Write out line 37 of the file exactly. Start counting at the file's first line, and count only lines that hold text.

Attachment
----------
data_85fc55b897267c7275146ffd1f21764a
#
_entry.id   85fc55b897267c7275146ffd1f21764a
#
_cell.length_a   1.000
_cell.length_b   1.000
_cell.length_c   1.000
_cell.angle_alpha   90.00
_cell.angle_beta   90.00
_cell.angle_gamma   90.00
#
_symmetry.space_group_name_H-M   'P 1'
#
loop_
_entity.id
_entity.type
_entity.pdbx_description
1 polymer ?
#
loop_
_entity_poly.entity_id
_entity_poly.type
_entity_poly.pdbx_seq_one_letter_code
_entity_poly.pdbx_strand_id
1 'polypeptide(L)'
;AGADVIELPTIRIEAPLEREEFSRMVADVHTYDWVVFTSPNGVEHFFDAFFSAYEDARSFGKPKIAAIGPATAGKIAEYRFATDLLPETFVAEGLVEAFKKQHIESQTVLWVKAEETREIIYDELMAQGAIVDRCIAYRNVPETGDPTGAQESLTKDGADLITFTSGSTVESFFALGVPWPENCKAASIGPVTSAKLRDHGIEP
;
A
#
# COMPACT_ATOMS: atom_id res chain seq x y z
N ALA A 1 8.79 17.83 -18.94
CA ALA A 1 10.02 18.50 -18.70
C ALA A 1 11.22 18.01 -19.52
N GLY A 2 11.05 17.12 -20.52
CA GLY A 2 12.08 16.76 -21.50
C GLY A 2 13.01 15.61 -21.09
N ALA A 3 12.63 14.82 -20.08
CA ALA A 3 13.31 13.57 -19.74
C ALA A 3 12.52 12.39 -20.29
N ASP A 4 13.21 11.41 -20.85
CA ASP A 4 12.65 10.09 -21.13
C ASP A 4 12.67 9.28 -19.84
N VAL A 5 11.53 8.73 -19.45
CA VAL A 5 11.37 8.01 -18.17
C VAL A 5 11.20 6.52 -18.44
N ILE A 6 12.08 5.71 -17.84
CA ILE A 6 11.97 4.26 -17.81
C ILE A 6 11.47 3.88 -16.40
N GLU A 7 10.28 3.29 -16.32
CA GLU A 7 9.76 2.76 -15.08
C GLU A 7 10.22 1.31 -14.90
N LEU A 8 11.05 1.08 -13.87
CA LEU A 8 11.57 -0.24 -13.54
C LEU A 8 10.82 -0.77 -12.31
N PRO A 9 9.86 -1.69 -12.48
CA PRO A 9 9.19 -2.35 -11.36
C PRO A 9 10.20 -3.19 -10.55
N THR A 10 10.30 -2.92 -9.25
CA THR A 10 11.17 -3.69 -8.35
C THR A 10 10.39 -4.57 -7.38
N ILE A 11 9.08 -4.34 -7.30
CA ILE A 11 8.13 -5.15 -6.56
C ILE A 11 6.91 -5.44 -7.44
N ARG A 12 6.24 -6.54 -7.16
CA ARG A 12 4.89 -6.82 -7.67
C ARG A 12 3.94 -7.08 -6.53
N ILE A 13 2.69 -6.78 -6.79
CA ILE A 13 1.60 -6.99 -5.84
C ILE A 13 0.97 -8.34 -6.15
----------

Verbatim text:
N ALA A 3 12.63 14.82 -20.08